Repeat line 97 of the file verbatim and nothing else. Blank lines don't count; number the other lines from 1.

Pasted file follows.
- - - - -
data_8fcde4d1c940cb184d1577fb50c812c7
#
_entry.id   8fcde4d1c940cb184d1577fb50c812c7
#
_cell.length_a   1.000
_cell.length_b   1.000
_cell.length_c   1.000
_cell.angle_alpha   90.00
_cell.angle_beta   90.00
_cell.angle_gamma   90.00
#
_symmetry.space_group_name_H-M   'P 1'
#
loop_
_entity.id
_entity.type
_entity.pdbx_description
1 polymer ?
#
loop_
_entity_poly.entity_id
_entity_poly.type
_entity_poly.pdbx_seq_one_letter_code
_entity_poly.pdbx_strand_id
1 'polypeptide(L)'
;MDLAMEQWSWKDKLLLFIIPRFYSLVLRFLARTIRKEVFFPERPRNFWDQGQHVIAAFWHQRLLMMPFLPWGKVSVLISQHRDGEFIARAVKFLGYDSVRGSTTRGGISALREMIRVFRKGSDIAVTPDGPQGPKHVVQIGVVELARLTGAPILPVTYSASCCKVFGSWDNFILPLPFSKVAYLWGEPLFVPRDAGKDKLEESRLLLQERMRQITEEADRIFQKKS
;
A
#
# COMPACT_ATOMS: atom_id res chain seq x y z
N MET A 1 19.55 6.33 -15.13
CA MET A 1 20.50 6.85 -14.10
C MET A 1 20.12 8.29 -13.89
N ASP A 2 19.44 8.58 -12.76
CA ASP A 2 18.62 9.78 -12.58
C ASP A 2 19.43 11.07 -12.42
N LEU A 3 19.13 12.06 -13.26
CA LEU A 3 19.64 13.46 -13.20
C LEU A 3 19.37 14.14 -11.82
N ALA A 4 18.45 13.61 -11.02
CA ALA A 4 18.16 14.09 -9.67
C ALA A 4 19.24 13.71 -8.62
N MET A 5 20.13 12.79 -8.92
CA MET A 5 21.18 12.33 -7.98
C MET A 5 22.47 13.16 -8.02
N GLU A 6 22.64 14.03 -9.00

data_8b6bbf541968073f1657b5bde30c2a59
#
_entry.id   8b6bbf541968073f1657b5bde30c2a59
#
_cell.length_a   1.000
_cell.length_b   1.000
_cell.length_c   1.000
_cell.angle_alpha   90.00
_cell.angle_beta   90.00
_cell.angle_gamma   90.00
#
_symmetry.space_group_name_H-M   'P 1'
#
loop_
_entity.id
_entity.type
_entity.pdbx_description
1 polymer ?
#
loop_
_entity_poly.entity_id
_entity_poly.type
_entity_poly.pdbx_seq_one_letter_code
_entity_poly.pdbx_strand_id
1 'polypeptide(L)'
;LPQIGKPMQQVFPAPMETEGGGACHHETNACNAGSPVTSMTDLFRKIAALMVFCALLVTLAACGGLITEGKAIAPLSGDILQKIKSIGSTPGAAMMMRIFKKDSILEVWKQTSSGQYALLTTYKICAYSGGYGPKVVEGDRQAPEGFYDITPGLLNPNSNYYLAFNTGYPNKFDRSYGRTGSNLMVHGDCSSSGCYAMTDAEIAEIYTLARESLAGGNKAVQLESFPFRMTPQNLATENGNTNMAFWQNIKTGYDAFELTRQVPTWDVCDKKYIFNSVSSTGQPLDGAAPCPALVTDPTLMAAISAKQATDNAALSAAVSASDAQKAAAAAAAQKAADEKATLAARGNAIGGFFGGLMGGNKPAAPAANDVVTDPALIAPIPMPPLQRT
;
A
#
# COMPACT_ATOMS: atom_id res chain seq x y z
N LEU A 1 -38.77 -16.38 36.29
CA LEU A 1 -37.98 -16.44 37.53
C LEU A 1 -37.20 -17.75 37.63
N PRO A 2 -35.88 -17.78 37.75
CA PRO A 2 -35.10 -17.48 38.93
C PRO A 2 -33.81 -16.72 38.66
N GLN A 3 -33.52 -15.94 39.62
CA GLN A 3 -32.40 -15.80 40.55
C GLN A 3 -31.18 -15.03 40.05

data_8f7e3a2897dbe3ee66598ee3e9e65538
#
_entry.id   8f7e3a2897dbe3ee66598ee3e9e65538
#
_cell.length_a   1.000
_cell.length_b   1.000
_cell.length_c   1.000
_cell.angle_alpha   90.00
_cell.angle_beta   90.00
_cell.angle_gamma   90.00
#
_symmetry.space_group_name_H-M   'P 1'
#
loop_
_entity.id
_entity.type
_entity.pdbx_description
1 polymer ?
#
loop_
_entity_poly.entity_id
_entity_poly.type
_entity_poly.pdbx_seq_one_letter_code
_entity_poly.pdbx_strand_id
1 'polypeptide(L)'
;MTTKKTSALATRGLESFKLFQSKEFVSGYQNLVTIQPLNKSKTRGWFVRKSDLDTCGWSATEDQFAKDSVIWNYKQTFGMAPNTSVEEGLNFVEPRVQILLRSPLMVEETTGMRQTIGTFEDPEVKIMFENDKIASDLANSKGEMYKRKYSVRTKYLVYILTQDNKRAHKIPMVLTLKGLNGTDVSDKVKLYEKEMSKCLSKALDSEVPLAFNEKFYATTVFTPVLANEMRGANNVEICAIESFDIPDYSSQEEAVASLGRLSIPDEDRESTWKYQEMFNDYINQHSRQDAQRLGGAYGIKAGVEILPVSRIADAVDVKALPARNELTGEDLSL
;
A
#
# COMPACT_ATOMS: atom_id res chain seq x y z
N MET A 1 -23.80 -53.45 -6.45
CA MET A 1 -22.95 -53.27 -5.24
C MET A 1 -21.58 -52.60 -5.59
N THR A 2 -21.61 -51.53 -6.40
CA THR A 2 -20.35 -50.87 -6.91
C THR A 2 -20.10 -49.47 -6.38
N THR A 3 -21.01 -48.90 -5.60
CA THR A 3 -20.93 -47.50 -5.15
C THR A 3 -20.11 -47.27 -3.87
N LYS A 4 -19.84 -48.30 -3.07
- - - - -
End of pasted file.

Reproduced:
_symmetry.space_group_name_H-M   'P 1'